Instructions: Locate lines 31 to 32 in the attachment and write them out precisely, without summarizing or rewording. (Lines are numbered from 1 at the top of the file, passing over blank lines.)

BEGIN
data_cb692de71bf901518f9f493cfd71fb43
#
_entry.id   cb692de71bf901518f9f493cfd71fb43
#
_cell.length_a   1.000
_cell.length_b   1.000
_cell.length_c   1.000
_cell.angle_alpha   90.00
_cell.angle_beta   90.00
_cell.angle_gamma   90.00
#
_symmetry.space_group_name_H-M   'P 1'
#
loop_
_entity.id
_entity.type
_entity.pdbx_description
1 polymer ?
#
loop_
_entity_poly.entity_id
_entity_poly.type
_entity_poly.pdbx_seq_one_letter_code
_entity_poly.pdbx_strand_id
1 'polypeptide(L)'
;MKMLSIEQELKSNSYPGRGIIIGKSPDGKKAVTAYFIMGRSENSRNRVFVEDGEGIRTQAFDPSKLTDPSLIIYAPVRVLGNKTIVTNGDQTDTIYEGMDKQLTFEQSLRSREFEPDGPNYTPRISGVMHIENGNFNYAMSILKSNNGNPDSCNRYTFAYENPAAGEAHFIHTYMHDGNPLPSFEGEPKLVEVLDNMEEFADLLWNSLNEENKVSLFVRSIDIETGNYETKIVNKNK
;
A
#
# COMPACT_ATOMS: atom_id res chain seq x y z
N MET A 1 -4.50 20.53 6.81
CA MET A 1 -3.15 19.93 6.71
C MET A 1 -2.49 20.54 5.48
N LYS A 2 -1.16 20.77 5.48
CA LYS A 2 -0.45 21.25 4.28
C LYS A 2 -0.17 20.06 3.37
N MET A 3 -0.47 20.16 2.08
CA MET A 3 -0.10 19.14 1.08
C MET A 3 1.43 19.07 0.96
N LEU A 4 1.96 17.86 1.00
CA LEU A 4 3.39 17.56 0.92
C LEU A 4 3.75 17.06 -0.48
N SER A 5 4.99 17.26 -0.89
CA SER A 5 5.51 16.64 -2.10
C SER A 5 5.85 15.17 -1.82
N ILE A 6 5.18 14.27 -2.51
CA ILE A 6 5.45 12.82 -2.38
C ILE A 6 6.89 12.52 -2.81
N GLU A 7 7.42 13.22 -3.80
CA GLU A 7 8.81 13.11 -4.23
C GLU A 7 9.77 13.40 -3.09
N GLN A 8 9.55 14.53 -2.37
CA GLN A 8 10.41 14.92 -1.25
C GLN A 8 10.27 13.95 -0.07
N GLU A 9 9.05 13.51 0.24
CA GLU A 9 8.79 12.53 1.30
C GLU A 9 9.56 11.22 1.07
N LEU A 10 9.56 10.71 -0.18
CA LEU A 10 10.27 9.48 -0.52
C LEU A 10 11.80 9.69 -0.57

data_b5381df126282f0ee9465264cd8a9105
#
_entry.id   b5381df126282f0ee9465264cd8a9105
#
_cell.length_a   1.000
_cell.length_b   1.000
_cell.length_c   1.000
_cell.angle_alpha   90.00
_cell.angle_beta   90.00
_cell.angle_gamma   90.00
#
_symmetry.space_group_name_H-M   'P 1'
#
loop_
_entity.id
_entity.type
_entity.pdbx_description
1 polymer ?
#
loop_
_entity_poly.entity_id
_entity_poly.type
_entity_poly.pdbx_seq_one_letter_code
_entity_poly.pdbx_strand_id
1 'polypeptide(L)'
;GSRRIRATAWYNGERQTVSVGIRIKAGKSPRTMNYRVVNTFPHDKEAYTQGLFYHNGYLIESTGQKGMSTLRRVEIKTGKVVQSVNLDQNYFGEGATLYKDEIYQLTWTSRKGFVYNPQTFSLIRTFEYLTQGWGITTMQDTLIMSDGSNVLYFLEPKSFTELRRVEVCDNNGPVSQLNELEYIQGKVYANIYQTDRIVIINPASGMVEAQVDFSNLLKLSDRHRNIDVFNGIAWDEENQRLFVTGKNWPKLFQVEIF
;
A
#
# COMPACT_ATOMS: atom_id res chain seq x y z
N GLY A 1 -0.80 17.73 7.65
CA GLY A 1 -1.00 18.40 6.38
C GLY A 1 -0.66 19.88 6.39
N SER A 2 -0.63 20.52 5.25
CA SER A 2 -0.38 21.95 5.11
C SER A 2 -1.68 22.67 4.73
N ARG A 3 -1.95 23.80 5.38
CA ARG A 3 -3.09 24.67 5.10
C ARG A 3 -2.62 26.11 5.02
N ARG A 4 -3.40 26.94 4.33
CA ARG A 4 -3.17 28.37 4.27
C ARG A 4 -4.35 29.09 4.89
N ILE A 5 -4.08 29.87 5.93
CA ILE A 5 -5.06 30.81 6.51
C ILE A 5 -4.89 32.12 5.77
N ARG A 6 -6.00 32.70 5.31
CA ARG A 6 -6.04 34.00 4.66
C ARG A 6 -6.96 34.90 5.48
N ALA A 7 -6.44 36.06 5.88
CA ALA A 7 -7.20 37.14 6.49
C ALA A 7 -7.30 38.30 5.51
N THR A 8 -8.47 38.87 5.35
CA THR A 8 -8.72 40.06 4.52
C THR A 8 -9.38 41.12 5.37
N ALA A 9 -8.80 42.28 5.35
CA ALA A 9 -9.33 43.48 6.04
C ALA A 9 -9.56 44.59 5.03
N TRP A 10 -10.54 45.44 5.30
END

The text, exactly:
N MET A 1 -4.50 20.53 6.81
CA MET A 1 -3.15 19.93 6.71